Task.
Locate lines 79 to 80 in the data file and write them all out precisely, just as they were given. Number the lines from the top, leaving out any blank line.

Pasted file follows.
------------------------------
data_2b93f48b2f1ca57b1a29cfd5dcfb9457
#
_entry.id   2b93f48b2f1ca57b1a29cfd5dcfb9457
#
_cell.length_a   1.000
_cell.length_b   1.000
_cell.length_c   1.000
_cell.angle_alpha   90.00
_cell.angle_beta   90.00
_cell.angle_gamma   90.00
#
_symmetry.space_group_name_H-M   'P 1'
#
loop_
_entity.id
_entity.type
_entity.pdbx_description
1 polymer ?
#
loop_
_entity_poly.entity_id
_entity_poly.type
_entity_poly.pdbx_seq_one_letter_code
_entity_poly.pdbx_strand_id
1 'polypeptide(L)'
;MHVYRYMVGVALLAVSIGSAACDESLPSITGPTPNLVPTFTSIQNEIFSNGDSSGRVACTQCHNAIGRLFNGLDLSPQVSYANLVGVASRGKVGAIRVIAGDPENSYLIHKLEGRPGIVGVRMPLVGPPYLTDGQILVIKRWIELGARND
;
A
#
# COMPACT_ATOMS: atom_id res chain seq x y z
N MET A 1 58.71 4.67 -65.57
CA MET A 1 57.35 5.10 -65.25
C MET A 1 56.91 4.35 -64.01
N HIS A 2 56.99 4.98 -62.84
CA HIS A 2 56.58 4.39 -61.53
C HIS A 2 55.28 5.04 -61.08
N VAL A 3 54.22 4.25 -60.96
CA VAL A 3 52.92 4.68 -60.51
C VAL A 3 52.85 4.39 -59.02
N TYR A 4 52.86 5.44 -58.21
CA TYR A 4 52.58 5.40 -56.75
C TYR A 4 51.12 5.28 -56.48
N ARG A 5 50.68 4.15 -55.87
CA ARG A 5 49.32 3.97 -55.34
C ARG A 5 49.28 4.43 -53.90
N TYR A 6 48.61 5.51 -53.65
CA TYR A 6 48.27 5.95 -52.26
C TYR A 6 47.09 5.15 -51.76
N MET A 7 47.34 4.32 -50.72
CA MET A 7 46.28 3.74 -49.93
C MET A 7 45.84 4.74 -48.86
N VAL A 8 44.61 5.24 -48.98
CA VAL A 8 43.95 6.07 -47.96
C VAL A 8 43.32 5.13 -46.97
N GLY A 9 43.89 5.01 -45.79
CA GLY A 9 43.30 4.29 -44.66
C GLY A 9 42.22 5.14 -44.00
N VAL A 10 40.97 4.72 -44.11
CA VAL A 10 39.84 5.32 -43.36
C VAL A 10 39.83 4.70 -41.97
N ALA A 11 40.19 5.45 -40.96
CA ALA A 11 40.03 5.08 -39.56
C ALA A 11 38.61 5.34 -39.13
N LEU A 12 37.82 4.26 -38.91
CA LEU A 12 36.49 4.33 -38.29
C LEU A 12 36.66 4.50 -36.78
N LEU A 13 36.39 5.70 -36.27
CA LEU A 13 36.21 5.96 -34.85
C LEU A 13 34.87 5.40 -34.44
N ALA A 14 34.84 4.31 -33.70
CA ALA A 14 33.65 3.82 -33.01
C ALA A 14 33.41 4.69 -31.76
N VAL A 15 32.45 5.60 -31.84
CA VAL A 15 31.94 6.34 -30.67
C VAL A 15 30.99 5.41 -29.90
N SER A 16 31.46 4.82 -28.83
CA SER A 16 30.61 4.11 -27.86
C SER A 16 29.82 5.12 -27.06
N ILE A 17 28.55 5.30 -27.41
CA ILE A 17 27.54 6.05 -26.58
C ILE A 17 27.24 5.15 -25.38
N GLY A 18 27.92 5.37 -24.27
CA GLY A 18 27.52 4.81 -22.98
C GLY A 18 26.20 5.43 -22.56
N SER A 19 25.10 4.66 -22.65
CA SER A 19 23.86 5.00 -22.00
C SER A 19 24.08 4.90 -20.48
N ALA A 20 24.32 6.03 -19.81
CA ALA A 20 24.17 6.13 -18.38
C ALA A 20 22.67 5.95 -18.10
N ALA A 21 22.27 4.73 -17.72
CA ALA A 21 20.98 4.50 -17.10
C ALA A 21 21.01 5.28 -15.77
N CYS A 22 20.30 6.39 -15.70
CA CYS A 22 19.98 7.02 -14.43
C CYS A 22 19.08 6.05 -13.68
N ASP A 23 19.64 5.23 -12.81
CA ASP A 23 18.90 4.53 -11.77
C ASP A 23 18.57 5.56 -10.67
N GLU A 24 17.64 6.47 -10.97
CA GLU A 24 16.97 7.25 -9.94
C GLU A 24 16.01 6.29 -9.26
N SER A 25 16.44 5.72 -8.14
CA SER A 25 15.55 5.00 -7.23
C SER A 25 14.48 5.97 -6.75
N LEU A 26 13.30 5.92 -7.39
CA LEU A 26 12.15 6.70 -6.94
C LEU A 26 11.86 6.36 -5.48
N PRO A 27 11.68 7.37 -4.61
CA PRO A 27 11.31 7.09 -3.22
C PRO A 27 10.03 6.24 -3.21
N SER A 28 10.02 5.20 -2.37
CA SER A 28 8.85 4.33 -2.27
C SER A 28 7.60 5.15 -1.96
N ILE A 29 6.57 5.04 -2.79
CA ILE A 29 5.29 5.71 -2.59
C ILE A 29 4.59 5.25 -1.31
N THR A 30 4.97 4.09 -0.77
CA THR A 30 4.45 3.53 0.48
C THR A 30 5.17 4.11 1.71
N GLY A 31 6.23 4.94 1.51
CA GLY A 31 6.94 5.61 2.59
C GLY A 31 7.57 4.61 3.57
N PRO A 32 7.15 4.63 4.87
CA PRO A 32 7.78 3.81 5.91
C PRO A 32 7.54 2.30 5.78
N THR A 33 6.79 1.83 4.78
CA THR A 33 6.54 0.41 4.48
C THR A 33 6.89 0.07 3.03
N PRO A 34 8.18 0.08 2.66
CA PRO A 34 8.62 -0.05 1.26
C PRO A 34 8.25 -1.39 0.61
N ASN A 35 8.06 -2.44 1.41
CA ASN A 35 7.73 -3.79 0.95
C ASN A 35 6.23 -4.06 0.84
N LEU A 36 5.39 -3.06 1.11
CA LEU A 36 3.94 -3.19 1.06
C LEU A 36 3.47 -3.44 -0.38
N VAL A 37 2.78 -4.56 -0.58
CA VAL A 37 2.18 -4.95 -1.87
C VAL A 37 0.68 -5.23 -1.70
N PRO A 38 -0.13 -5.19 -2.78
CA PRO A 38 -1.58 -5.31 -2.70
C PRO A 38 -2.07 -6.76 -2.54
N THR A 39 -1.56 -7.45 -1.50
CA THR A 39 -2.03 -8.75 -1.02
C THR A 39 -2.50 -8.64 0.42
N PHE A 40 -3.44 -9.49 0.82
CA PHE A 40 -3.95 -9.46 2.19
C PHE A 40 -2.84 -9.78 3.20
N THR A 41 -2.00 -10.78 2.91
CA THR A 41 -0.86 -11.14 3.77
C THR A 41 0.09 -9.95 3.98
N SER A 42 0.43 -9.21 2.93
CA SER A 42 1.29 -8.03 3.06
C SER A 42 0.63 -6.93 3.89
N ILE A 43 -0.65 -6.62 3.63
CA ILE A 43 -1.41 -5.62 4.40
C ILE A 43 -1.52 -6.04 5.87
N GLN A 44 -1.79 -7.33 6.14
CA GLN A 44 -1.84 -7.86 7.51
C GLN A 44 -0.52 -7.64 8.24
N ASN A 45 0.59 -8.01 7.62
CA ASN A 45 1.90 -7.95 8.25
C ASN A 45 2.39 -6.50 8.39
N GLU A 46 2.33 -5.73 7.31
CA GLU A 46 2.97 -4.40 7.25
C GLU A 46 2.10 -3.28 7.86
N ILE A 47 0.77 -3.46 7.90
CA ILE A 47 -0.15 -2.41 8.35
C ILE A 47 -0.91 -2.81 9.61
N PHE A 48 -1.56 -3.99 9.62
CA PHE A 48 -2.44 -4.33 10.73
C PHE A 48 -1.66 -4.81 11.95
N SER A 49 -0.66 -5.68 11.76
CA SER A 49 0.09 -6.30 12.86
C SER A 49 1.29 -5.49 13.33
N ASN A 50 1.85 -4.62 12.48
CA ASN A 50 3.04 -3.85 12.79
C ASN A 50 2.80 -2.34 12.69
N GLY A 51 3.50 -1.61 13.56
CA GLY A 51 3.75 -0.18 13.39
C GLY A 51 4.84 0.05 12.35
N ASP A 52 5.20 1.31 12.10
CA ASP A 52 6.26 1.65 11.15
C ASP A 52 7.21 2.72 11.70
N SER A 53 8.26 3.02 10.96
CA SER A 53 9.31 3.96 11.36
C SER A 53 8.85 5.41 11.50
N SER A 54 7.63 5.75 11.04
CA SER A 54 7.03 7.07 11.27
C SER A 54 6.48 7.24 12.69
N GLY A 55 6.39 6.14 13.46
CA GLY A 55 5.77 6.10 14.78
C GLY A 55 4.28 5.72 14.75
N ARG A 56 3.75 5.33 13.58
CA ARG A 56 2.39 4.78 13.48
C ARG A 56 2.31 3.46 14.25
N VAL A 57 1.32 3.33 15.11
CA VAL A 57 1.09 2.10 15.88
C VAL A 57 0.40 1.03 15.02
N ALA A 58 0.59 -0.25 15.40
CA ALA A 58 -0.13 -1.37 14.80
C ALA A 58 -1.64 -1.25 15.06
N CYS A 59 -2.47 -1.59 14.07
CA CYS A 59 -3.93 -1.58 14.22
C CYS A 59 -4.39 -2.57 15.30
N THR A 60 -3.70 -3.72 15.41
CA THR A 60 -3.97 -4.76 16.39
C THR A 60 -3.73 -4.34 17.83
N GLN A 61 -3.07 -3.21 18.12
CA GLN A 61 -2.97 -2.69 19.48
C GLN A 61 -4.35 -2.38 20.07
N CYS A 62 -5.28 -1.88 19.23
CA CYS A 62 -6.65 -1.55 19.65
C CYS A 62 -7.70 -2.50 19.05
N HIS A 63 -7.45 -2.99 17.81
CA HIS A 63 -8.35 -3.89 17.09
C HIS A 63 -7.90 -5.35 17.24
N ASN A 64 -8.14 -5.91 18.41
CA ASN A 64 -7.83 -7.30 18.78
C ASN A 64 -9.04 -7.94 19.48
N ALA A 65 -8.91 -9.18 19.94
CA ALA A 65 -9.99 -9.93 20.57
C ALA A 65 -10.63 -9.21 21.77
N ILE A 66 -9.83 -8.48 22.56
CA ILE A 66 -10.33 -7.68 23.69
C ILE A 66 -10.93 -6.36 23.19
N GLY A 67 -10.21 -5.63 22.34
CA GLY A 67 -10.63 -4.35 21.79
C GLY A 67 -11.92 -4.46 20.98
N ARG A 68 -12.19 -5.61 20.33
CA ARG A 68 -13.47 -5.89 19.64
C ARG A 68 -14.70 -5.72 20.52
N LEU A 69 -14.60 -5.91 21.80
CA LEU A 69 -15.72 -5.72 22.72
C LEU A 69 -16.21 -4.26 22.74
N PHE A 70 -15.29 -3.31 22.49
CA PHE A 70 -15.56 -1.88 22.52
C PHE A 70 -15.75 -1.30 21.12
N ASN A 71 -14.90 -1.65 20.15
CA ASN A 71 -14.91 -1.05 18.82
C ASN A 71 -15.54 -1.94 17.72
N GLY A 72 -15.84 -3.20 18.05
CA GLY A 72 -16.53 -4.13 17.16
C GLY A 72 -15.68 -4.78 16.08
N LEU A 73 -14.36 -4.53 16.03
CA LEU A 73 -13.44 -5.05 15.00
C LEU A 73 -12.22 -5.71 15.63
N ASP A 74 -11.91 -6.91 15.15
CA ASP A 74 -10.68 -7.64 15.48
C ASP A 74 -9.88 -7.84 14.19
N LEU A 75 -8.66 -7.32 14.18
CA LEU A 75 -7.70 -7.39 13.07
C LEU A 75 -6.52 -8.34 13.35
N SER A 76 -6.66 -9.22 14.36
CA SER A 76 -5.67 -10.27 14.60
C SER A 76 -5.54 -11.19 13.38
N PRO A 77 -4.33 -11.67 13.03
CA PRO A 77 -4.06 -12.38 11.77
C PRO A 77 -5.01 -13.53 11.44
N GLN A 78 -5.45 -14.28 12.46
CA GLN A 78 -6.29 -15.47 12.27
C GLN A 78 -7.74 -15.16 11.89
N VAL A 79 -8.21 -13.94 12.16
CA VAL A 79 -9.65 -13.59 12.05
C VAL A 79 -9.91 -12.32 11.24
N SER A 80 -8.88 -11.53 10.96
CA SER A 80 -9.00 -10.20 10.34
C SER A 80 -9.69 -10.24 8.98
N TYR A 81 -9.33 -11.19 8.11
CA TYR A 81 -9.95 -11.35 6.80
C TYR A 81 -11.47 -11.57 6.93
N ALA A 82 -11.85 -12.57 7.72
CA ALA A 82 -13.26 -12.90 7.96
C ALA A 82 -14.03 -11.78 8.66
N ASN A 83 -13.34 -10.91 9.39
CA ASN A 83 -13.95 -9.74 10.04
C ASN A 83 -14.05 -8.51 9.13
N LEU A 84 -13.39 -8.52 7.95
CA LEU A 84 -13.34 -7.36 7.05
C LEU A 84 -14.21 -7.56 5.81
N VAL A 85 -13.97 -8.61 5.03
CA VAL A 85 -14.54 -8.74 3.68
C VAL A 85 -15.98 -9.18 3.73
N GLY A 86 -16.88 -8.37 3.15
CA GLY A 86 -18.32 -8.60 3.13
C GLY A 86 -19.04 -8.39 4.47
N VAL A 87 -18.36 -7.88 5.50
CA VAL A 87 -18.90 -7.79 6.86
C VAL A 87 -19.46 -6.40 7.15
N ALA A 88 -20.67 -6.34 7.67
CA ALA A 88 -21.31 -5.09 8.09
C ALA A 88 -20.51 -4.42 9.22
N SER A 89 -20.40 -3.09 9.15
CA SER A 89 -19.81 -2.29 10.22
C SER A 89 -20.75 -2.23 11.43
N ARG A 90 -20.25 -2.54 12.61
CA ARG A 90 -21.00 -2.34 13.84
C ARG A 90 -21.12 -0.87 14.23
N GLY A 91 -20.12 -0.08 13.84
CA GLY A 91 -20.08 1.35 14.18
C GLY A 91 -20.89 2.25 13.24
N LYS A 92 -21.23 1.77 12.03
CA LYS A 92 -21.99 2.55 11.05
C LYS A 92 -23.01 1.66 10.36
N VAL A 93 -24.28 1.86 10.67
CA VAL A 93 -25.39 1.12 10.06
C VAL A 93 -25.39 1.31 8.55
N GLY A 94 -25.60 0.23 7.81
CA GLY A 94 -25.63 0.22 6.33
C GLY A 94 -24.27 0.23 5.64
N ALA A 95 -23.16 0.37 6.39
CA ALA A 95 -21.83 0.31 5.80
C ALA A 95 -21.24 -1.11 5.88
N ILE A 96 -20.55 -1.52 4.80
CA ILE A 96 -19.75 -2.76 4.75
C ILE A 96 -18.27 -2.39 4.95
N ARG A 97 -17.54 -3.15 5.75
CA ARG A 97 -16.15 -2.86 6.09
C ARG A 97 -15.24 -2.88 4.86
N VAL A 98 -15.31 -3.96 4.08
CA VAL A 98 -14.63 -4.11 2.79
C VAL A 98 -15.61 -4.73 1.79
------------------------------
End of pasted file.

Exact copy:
N ILE A 17 28.55 5.30 -27.41
CA ILE A 17 27.54 6.05 -26.58